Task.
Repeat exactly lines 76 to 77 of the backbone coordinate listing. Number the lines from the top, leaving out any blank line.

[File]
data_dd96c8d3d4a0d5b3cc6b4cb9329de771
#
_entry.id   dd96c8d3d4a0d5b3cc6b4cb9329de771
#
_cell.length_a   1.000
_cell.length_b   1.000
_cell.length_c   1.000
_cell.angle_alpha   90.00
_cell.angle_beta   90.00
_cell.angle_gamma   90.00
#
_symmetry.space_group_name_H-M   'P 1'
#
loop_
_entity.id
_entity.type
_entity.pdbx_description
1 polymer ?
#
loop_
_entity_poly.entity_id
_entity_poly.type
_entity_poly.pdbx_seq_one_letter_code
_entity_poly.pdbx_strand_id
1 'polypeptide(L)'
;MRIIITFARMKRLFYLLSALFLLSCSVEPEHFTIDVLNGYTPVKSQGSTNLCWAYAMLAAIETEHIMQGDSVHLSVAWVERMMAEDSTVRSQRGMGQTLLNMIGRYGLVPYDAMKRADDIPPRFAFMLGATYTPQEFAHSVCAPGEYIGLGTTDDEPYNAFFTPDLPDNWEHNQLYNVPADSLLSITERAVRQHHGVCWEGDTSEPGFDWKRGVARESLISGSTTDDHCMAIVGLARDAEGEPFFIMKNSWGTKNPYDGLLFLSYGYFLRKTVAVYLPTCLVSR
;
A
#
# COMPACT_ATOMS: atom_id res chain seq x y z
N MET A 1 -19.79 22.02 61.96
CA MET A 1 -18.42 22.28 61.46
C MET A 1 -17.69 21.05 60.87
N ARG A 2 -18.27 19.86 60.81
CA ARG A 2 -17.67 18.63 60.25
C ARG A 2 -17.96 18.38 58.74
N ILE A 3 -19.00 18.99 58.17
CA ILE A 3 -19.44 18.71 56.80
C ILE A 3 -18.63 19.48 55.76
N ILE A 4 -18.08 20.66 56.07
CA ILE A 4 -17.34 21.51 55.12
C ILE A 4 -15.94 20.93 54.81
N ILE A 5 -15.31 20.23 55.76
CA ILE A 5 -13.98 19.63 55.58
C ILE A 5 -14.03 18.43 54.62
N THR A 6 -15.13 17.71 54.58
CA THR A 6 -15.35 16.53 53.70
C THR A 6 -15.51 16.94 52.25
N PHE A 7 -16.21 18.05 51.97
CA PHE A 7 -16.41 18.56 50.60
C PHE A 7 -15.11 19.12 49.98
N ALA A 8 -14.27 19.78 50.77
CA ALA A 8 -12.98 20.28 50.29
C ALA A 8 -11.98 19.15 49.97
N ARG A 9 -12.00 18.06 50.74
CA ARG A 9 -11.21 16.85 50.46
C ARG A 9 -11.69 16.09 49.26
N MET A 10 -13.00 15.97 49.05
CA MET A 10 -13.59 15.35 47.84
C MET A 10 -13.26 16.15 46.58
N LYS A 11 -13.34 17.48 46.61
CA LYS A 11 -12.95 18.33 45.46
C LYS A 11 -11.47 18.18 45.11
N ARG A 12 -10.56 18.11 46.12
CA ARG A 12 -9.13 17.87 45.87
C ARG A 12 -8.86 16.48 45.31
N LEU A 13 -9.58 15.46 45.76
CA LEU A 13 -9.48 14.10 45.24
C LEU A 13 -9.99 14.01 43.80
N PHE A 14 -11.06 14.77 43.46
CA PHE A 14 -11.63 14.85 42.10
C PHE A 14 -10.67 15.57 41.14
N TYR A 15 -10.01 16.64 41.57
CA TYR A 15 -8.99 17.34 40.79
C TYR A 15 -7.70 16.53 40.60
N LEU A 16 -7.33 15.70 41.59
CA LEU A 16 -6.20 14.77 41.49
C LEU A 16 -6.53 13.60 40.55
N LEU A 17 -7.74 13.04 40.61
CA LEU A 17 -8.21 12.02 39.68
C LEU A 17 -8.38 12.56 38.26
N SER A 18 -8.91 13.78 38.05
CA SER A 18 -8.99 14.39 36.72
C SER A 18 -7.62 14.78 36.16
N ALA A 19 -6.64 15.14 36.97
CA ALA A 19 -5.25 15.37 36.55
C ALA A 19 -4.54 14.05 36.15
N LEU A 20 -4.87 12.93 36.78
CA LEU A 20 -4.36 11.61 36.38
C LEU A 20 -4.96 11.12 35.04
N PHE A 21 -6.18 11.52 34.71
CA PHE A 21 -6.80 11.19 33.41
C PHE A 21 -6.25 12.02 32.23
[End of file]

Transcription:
N LEU A 16 -7.33 15.70 41.59
CA LEU A 16 -6.20 14.77 41.49